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Revenge in Hamlet.

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Introduction

Kristin Bell Mrs. Stroh Honors Comm Skills 12 15 April, 2002 Revenge in Hamlet In Hamlet, Shakespeare uses revenge as a major theme present throughout the work. Revenge defined by Merrium-Webster is "to avenge (as oneself) usually by retaliating in kind or degree" (Merrium-Webster). Revenge plays a crucial role in the development of many characters in the play Hamlet. The three main characters that display revenge throughout the play are Fortinbras, the Prince of Norway, Hamlet, the Prince of Denmark, and Laertes, the son of Polonius. All three men seek revenge for the murder of their fathers. It is said that revenge can be interpreted as a separate character in Hamlet (Bradley 115). Revenge is set to overcome anyone who seeks it. Initially, after each of the murders, every son had an inflexible course of action to obtain vengeance. In Hamlet's case, the choice was to seek no vengeance. As the play unfolds, each young man approaches the desire for revenge and chooses a different path towards gaining it based on the guidance of another character in the play. Fortinbras' good decisions and self-control, as well as, Hamlet and Laertes' bad decisions can be attributed to the outside guidance they receive (Hoy 84). ...read more.

Middle

Then based on Claudius' response to the play, Hamlet would conclude his guilt or innocence. Hamlet says, "I'll have these players play something like the murder of my father before mine uncle. I'll observe his looks, I'll tent him to the quick" (2.2.603-606). After seeing Claudius' response to the play, Hamlet affirms the King's guilt and proceeds with his plan to kill him (Wilson 57). Hamlet had a stronger conscience than Fortinbras or Laertes, and because of this, he gave the most thought to his strategy of revenge. Even after Hamlet decides to kill Claudius, he continues to question how his revenge will affect himself, as well as, the King. In Hamlet's "to be, or not to be" soliloquy, he says, "Thus conscience does make cowards of us all" (3.1.84). By conscience, Hamlet is referring to looking into his mind and feelings. Hamlet is saying his conscience is in turmoil; his world is falling apart. Although he fears the consequences of murdering Claudius it seems like he feels obligated by guilt to continue with his plan (Hoy 96). Because of the responsibility his father placed upon him, Hamlet is overcome with rage. Now, he not only wants to kill Claudius, but he wants to ensure that Claudius will go to hell when he is killed. ...read more.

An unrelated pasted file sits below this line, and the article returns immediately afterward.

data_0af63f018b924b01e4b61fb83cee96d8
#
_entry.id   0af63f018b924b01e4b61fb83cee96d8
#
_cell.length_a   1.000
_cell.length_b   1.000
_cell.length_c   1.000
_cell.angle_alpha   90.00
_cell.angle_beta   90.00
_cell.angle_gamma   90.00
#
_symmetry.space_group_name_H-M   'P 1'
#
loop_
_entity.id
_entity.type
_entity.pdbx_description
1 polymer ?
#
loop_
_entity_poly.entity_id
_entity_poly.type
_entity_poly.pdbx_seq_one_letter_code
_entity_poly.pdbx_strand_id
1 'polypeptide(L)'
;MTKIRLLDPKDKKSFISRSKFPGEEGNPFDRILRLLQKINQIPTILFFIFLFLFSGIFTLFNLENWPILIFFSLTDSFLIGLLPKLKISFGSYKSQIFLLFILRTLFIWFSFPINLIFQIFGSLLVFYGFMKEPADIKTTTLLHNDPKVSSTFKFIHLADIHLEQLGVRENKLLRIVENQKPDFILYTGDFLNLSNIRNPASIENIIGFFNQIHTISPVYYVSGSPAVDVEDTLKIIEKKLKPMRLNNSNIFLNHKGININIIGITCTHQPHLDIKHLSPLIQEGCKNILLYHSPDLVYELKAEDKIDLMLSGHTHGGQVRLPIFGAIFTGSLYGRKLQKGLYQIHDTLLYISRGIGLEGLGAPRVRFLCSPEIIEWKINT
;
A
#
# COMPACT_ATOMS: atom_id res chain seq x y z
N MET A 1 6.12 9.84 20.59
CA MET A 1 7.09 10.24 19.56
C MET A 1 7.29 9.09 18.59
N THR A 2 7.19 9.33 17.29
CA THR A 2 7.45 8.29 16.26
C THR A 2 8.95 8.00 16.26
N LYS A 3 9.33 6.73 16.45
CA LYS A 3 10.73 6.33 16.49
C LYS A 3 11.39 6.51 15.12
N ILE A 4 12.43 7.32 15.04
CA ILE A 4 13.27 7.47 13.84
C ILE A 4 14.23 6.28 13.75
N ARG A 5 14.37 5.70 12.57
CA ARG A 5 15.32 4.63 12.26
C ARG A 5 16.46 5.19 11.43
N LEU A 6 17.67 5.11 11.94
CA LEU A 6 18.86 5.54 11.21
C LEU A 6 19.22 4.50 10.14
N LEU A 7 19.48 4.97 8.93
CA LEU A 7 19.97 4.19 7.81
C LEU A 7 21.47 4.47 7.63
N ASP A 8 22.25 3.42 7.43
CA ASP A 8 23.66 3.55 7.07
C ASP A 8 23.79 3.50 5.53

Conclusion

By choosing not to attack Denmark, Fortinbras was able to avoid death. The ghost of Hamlet's father caused Hamlet's death by advising Hamlet to seek revenge. This makes King Hamlet appear as a goblin damned as opposed to a good ghost. Before his encounter with his father Hamlet did not want any part in the act of revenge. In attempt to pursue his father's wishes, Hamlet accidentally kills Polonius, which causes his death and essentially Ophelia's death. When Laertes listens to King Claudius he brings death upon both of them. Laertes did not think his own sword would be used against him. In the end, the men's fate was determined not only by their own feelings, but by the actions advised by the command of another person. For Hamlet and Laertes successful revenge led them to death. The guidance he received, as well as, inner strength overcame Fortinbras' need for revenge and led him to happiness (Hoy 162). In Shakespeare's times, revenging the death of a loved one was accepted, and in the case of Hamlet, Fortinbras, and Laertes, revenge was justifiable. I believe that the revenge of each of these men's father's death was inevitable. I do believe that their death could have been avoided, but if it were, this would have not been a tragedy. ...read more.

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